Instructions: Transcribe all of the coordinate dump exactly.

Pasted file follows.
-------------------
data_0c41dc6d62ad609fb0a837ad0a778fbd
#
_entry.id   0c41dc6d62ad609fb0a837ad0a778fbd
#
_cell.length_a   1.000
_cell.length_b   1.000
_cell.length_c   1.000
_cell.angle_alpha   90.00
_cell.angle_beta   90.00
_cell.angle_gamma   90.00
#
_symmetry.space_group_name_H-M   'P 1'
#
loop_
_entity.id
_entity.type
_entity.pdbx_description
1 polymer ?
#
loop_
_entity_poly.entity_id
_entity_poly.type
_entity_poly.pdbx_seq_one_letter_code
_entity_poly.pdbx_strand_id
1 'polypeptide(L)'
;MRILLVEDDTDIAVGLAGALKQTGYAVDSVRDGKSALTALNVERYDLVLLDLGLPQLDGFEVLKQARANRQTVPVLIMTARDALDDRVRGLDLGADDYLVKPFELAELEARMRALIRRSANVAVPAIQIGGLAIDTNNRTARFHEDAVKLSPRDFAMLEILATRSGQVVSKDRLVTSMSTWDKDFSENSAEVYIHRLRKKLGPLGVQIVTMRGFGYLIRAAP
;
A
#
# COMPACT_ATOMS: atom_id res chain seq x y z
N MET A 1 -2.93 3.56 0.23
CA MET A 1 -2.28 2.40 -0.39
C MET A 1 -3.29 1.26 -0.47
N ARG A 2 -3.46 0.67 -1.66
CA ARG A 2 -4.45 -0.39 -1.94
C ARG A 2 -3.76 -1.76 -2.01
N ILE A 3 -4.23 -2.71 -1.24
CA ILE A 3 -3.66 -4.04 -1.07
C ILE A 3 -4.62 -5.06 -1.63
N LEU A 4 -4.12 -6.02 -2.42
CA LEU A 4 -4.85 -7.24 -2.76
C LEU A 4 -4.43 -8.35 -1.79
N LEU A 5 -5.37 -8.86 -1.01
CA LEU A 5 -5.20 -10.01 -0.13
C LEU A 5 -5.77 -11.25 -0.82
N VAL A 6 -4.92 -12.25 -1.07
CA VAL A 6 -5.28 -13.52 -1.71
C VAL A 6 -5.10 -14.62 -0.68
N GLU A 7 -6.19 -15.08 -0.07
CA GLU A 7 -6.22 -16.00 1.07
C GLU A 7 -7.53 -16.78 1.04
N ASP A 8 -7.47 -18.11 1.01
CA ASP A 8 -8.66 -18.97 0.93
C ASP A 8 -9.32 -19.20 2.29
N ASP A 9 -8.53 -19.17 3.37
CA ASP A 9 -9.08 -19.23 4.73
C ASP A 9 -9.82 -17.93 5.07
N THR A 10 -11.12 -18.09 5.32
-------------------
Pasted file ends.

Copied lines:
data_0c41dc6d62ad609fb0a837ad0a778fbd
#
_entry.id   0c41dc6d62ad609fb0a837ad0a778fbd
#
_cell.length_a   1.000
_cell.length_b   1.000
_cell.length_c   1.000
_cell.angle_alpha   90.00
_cell.angle_beta   90.00
_cell.angle_gamma   90.00
#
_symmetry.space_group_name_H-M   'P 1'
#
loop_
_entity.id
_entity.type
_entity.pdbx_description
1 polymer ?
#
loop_
_entity_poly.entity_id
_entity_poly.type
_entity_poly.pdbx_seq_one_letter_code
_entity_poly.pdbx_strand_id
1 'polypeptide(L)'
;MRILLVEDDTDIAVGLAGALKQTGYAVDSVRDGKSALTALNVERYDLVLLDLGLPQLDGFEVLKQARANRQTVPVLIMTARDALDDRVRGLDLGADDYLVKPFELAELEARMRALIRRSANVAVPAIQIGGLAIDTNNRTARFHEDAVKLSPRDFAMLEILATRSGQVVSKDRLVTSMSTWDKDFSENSAEVYIHRLRKKLGPLGVQIVTMRGFGYLIRAAP
;
A
#
# COMPACT_ATOMS: atom_id res chain seq x y z
N MET A 1 -2.93 3.56 0.23
CA MET A 1 -2.28 2.40 -0.39
C MET A 1 -3.29 1.26 -0.47
N ARG A 2 -3.46 0.67 -1.66
CA ARG A 2 -4.45 -0.39 -1.94
C ARG A 2 -3.76 -1.76 -2.01
N ILE A 3 -4.23 -2.71 -1.24
CA ILE A 3 -3.66 -4.04 -1.07
C ILE A 3 -4.62 -5.06 -1.63
N LEU A 4 -4.12 -6.02 -2.42
CA LEU A 4 -4.85 -7.24 -2.76
C LEU A 4 -4.43 -8.35 -1.79
N LEU A 5 -5.37 -8.86 -1.01
CA LEU A 5 -5.20 -10.01 -0.13
C LEU A 5 -5.77 -11.25 -0.82
N VAL A 6 -4.92 -12.25 -1.07
CA VAL A 6 -5.28 -13.52 -1.71
C VAL A 6 -5.10 -14.62 -0.68
N GLU A 7 -6.19 -15.08 -0.07
CA GLU A 7 -6.22 -16.00 1.07
C GLU A 7 -7.53 -16.78 1.04
N ASP A 8 -7.47 -18.11 1.01
CA ASP A 8 -8.66 -18.97 0.93
C ASP A 8 -9.32 -19.20 2.29
N ASP A 9 -8.53 -19.17 3.37
CA ASP A 9 -9.08 -19.23 4.73
C ASP A 9 -9.82 -17.93 5.07
N THR A 10 -11.12 -18.09 5.32